Bachmann also accused Huma Abedin, an aide to Secretary of State Hillary Rodham Clinton and former Rep. Anthony Weiner’s wife, of having family connections to the Muslim Brotherhood.
Sen. John McCain, R-Ariz., defended Abedin. “These attacks on Huma have no logic, no basis and no merit, and they need to stop now,” he said in a Senate speech on Wednesday (July 18).
Bachmann’s letters cite a report by Frank Gaffney, a conservative who has accused President Obama of “embracing the agenda of the Muslim Brotherhood.”
Gaffney has also argued that most U.S. mosques have been radicalized by Islamists, a claim that government terrorism officials have called “inaccurate and counterproductive,” according to The Washington Post.
The Muslim Brotherhood is an Islamist political movement founded in Egypt in 1928 with branches in several other Arab states.
The Bachmann letters “asking for investigations of American Muslims are cause for concern and give an undeserved and harmful platform to fringe accusations,” said Christina Warner, director of the interfaith organization Shoulder-to-Shoulder.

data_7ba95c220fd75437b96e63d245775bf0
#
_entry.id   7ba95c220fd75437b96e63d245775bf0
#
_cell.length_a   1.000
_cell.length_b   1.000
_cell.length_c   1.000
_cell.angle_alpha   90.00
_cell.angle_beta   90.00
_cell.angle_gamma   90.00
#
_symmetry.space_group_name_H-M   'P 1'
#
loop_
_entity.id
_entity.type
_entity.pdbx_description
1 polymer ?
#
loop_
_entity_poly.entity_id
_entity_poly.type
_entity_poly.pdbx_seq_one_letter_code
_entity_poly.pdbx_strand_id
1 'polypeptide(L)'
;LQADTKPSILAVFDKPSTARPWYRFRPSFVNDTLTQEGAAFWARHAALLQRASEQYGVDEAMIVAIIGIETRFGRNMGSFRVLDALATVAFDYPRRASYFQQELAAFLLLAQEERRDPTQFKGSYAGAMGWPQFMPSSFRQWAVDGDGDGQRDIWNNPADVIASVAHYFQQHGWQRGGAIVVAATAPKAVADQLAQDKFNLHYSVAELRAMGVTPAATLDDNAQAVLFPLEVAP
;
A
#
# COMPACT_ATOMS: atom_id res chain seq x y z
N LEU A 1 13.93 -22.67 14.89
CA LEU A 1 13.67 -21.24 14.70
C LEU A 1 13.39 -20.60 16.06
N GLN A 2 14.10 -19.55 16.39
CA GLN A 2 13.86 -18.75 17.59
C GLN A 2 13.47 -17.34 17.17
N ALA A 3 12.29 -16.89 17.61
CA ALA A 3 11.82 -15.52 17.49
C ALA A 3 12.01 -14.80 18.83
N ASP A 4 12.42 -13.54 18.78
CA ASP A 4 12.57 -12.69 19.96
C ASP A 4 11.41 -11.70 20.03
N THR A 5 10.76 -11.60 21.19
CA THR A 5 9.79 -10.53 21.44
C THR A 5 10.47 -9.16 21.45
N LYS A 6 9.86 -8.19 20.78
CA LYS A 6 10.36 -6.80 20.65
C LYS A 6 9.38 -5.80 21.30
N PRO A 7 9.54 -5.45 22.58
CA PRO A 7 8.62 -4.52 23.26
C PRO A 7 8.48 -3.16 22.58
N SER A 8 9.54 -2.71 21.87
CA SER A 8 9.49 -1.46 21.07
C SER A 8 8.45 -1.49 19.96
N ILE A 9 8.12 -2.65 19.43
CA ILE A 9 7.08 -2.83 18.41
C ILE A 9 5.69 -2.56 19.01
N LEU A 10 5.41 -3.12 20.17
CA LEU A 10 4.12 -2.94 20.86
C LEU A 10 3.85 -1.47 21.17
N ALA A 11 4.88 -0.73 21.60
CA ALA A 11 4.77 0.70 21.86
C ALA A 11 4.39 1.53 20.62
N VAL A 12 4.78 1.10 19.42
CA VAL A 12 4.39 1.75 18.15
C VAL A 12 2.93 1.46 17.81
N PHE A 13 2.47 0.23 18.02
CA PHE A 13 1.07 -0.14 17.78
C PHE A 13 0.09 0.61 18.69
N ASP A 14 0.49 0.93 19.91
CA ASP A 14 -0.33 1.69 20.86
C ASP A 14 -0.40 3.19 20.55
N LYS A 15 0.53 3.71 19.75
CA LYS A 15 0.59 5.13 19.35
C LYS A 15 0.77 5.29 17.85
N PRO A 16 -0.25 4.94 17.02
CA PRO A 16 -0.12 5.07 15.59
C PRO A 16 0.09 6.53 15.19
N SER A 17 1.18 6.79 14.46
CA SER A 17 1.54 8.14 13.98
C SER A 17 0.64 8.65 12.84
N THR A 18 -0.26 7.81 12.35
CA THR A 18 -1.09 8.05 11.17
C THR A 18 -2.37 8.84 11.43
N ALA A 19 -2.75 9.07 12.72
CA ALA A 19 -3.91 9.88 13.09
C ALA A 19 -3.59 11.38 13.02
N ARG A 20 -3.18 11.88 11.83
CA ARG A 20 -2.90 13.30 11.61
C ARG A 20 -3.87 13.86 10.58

Rabbi David Saperstein, director of the Religious Action Center of Reform Judaism, said that Bachmann’s accusations “reflect a general pattern of Islamophobia that touches too many areas of our society.”
“Allegations such as these by members of Congress add legitimacy to this distressing trend,” Saperstein said.
Rep. Keith Ellison, D-Minn., a Muslim, suggested that Bachmann was using the accusations for political gain and asked for evidence to back her claims.
“Your response simply rehashes claims that have existed for years on anti-Muslim websites and contains no reliable information that the Muslim Brotherhood has infiltrated the U.S. government,” Ellison wrote in a letter to Bachmann.
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